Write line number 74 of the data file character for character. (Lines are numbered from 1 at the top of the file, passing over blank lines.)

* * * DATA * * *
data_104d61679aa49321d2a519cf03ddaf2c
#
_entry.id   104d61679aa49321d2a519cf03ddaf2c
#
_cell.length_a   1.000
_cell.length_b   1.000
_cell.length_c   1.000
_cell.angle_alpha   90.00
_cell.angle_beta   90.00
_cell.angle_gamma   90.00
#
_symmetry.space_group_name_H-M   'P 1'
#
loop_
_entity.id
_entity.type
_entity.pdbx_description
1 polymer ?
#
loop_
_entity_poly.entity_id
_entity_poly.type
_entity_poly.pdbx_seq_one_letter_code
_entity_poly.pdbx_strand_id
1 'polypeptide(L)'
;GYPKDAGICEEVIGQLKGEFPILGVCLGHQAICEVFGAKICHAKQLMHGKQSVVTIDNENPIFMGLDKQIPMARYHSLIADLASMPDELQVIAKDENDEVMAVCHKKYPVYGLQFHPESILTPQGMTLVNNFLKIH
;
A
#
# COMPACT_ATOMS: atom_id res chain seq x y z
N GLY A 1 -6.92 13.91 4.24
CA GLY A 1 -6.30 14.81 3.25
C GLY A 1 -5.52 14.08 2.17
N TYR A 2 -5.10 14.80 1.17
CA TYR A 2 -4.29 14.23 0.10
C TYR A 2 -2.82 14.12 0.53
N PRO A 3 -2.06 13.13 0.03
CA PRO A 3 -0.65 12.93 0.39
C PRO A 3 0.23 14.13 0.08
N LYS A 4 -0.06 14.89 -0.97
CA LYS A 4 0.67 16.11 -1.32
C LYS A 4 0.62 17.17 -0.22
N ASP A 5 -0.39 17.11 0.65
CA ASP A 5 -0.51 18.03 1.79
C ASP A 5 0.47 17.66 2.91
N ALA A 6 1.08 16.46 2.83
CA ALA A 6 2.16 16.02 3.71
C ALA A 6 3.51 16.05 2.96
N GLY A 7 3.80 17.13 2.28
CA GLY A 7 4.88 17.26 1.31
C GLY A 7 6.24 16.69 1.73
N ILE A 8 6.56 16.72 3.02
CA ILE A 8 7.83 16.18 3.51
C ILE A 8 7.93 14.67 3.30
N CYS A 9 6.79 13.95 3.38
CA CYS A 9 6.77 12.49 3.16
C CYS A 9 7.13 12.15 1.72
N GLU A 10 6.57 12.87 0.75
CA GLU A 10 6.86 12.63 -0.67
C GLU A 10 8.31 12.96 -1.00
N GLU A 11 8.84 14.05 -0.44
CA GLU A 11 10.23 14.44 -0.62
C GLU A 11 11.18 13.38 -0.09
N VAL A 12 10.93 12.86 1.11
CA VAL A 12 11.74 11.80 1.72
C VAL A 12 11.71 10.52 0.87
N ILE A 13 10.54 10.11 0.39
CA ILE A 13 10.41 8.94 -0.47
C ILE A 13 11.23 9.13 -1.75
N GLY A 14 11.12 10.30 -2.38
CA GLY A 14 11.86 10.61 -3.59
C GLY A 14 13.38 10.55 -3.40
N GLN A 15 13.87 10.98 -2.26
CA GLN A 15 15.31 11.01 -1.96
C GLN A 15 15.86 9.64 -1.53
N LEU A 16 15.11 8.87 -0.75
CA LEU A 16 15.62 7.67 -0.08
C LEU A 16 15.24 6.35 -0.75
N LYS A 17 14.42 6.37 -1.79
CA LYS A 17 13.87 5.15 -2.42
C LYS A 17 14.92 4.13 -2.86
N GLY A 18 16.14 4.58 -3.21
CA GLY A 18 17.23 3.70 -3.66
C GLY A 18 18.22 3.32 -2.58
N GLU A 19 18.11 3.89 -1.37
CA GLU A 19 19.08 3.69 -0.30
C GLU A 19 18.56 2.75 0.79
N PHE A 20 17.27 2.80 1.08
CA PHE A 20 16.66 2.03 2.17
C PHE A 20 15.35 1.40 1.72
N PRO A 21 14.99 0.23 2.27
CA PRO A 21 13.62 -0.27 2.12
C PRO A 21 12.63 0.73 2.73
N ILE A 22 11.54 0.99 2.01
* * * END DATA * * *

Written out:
CA GLN A 15 15.31 11.01 -1.96